New species of 'Spider-Man' worm-snail discovered

It's a worm. It's a snail. It's... Spider-Man? Scientists have discovered a new species of a marine creature called a worm-snail that shoots out a substance much like a web from the popular comic book superhero.

'These things are kind of cute,' biologist says

A photo of the Thylacodes vandyensis, discovered in an artificial reef off the Florida Keys. The "foot" of the worm-snail is poking out of its shell. (Rüdiger Bieler)

It's a worm. It's a snail. It's... Spider-Man?

Scientists have discovered a new species of a marine creature called a worm-snail (scientifically known as a vermetid) that shoots out a substance much like a web from our popular comic-book superhero.

Of course, there are some key differences: the shooting out occurs much more slowly — it's a snail, after all — and its "web" is a type of mucus. The mucus forms alongside its shell, where it collects micro-organisms to feed upon. When it's ready, it retracts the mucus, consumes it and then feeds on its catch. As well, the creature doesn't move: it picks a place, anchors down and does all its feeding and living from that one spot.

The new worm snail species is seen on its shipwreck home, with the mucus web it uses to trap food. The worm snail shell appears in this image as a blueish tube at centre; the web is behind it. (Rüdiger Bieler, The Field Museum)

"To us it's certainly something that we haven't seen before," Timothy Rawlings, co-author of the paper and chair of biology at Cape Breton University's School of Science & Technology, told CBC News.

While discovering a new species is always exciting for biologists, the team that made the discovery has some concerns: it's believed to be foreign to the waters off the Florida Keys, where it was found on a shipwreck that is part of an artificially created reef. That could spell bad news for the archipelago's already threatened coral reefs.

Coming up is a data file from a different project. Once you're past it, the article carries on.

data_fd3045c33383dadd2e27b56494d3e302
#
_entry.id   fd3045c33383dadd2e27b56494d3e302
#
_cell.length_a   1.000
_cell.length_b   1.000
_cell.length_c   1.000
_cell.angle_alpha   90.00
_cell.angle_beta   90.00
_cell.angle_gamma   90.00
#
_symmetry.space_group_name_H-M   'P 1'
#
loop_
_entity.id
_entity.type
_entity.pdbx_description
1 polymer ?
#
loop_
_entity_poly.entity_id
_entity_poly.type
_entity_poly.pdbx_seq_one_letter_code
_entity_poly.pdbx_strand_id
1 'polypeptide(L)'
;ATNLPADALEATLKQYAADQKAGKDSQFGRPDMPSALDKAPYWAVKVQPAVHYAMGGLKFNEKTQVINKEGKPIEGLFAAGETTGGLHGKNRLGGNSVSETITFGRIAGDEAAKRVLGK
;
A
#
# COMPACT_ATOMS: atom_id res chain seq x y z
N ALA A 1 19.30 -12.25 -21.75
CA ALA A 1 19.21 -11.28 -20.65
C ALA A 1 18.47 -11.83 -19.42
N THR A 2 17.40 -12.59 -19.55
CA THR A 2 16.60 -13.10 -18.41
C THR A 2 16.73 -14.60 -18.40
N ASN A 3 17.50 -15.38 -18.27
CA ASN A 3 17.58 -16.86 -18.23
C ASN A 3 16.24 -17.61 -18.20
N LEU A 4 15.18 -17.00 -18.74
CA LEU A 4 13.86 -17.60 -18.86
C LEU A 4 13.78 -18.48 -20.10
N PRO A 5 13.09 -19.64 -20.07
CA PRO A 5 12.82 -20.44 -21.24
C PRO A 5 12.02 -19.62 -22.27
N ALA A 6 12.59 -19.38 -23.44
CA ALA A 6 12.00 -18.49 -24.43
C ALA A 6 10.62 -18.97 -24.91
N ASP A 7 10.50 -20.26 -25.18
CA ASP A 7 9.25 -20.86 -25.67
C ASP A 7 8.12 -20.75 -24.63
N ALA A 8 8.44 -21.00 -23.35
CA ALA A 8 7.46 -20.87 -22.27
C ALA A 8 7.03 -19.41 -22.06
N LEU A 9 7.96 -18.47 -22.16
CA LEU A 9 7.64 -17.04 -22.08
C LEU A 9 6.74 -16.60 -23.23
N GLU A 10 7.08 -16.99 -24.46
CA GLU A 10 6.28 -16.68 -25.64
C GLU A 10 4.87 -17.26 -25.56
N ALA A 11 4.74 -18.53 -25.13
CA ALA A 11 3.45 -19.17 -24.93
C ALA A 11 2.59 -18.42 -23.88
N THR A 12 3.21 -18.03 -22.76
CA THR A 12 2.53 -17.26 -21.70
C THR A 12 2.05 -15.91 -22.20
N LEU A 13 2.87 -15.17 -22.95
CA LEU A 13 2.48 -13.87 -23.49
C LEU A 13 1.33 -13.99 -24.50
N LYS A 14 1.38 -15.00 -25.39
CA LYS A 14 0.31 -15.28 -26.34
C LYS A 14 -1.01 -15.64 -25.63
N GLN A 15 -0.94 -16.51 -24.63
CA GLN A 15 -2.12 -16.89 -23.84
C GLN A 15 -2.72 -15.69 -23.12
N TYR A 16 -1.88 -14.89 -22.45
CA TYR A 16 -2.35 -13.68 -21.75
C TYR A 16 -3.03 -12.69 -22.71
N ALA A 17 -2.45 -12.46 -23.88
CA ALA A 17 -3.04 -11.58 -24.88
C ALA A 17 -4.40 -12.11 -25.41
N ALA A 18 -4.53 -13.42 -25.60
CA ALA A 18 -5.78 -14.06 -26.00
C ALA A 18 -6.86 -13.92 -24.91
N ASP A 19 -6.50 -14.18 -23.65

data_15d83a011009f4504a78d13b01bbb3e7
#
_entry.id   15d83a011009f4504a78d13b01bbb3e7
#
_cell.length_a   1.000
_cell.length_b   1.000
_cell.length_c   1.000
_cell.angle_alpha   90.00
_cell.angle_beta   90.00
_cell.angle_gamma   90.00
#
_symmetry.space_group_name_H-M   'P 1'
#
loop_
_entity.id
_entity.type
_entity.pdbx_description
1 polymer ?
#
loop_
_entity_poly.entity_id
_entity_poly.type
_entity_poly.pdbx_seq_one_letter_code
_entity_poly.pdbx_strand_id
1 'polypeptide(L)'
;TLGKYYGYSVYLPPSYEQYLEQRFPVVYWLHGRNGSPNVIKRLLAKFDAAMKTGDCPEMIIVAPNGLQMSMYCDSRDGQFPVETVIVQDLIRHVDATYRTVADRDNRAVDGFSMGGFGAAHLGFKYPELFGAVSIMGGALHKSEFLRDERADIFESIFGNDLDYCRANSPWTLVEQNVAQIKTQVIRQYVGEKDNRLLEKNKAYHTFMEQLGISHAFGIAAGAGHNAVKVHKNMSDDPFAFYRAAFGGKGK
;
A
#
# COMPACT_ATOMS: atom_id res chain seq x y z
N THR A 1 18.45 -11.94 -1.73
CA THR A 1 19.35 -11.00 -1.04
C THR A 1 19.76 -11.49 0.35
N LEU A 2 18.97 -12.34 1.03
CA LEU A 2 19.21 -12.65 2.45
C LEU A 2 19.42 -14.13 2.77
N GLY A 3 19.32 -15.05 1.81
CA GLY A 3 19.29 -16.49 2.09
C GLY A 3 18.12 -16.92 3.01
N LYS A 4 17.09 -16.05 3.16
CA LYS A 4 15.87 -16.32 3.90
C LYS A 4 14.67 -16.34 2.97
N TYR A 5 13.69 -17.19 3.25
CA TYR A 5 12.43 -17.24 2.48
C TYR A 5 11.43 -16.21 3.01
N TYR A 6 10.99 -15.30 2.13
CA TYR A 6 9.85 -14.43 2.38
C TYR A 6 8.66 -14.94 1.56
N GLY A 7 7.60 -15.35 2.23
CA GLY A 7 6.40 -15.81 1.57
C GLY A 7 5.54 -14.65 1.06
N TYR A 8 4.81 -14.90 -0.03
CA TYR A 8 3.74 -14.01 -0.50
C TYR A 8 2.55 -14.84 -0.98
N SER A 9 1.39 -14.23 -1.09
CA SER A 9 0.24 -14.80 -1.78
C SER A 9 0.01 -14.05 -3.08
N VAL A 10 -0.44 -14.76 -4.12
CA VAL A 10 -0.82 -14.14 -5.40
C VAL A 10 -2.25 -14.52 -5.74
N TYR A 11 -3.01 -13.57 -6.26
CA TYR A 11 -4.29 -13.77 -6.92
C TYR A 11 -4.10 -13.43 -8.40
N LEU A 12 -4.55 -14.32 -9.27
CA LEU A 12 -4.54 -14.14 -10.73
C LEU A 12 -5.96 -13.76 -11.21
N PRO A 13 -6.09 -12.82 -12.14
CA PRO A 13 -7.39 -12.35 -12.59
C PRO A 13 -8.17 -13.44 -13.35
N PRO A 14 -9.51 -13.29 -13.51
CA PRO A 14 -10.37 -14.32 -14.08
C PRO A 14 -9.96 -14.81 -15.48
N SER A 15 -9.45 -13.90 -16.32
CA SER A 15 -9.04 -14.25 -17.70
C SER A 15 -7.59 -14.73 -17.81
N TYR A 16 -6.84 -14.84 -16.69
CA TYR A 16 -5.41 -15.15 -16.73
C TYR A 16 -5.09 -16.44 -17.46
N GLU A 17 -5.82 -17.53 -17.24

"There's this excitement of discovery … but the moment you look at an unusual or rarely studied invertebrate group, a whole new world opens up," lead researcher Ruediger Bieler of Chicago's The Field Museum said. "There are always new questions."

Threat to coral reefs

One of those questions is whether these worm-snails will move from their new habitat on the shipwreck to nearby coral reefs. If they do, they could reduce coral growth. Worm-snails are known to be hosts to some blood flukes. These are parasites to loggerhead turtles that can be found in the region.

And these little guys, with their shells measuring just five millimetres or so, are spreading fast.

When they were discovered in 2014, the new species — named Thylacodes vandyensis after the USNS General Hoyt S. Vandenberg where the snails were found — only three were attached to the shipwreck. However, a year and a half later there were thousands. 

The newly discovered worm-snail is shown with its "foot" pulled into its shell. (Rüdiger Bieler)

"Potentially non-native worm-snails are coming into an area where we're having a tough time keeping the corals alive to begin with," Bieler said. "Between global warming and ocean acidification, and all kinds of other things, they don't really need more stress."

Using DNA testing, the biologists discovered that the species is native to the Pacific Ocean, though their exact location isn't known. This species has never been identified in the region before.

Now the researchers will attempt to find their local habitat.

"This … is an interesting find," Rawlings said. "It raises a lot of interesting questions like where it's come from, how it got there, where it fits into our understanding of the evolutionary history of the group and relationship to other species."

Worm-snails, which earned the moniker due to their elongated shells, are found around the world, with 80 being identified so far. But Bieler estimates there could be closer to 150 species. 

Though concerned about the potential impact the species could have in the local ecosystem, Bieler has a particular fondness for his new discovery.

"Individually, these things are kind of cute," he said. "It's not their fault."


Nicole Mortillaro

Senior Reporter, Science

Nicole has an avid interest in all things science. As an amateur astronomer, Nicole can be found looking up at the night sky appreciating the marvels of our universe. She is the editor of the Journal of the Royal Astronomical Society of Canada and the author of several books.